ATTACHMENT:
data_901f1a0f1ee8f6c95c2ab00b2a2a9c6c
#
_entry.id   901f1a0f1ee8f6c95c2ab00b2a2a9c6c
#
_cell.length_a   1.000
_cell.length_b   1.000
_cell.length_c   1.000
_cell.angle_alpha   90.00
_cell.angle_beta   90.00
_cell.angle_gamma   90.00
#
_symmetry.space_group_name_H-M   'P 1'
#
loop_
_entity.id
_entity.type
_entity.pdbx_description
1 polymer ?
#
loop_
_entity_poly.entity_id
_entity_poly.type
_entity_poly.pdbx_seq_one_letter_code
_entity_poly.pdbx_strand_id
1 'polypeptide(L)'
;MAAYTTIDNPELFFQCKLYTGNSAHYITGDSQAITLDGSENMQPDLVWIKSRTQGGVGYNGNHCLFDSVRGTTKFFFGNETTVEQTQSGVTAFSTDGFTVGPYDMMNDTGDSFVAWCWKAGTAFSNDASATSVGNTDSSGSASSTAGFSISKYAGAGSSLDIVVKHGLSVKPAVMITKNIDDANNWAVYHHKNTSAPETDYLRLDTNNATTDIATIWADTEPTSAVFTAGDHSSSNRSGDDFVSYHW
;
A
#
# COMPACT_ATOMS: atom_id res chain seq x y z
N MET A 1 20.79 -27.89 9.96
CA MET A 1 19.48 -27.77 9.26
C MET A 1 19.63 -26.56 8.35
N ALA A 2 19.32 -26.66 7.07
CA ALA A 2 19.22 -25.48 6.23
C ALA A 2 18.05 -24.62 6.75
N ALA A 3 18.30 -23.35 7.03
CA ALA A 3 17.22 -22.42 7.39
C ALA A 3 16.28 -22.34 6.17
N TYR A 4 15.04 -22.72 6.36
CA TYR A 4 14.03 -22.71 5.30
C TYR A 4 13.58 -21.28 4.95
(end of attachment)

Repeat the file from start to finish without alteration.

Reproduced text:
data_901f1a0f1ee8f6c95c2ab00b2a2a9c6c
#
_entry.id   901f1a0f1ee8f6c95c2ab00b2a2a9c6c
#
_cell.length_a   1.000
_cell.length_b   1.000
_cell.length_c   1.000
_cell.angle_alpha   90.00
_cell.angle_beta   90.00
_cell.angle_gamma   90.00
#
_symmetry.space_group_name_H-M   'P 1'
#
loop_
_entity.id
_entity.type
_entity.pdbx_description
1 polymer ?
#
loop_
_entity_poly.entity_id
_entity_poly.type
_entity_poly.pdbx_seq_one_letter_code
_entity_poly.pdbx_strand_id
1 'polypeptide(L)'
;MAAYTTIDNPELFFQCKLYTGNSAHYITGDSQAITLDGSENMQPDLVWIKSRTQGGVGYNGNHCLFDSVRGTTKFFFGNETTVEQTQSGVTAFSTDGFTVGPYDMMNDTGDSFVAWCWKAGTAFSNDASATSVGNTDSSGSASSTAGFSISKYAGAGSSLDIVVKHGLSVKPAVMITKNIDDANNWAVYHHKNTSAPETDYLRLDTNNATTDIATIWADTEPTSAVFTAGDHSSSNRSGDDFVSYHW
;
A
#
# COMPACT_ATOMS: atom_id res chain seq x y z
N MET A 1 20.79 -27.89 9.96
CA MET A 1 19.48 -27.77 9.26
C MET A 1 19.63 -26.56 8.35
N ALA A 2 19.32 -26.66 7.07
CA ALA A 2 19.22 -25.48 6.23
C ALA A 2 18.05 -24.62 6.75
N ALA A 3 18.30 -23.35 7.03
CA ALA A 3 17.22 -22.42 7.39
C ALA A 3 16.28 -22.34 6.17
N TYR A 4 15.04 -22.72 6.36
CA TYR A 4 14.03 -22.71 5.30
C TYR A 4 13.58 -21.28 4.95